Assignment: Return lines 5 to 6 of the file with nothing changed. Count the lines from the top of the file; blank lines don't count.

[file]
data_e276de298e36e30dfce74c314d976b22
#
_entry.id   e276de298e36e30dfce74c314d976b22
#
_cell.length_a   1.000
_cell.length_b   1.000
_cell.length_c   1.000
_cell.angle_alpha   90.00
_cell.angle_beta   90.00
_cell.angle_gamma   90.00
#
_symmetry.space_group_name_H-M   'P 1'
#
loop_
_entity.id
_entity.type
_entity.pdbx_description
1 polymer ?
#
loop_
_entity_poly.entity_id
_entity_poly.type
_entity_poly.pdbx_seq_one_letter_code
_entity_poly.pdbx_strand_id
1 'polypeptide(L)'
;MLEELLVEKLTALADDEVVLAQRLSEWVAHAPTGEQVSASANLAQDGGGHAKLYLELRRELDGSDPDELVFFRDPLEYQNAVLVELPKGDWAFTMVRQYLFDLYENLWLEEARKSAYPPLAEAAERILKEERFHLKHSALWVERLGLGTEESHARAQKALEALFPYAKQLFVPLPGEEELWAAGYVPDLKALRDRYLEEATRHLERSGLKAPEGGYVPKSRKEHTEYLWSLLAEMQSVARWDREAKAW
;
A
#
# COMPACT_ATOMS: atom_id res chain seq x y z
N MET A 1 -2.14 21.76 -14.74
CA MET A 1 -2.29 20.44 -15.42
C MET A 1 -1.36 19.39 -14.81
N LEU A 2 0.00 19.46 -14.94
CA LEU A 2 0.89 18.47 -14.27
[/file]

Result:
_cell.length_a   1.000
_cell.length_b   1.000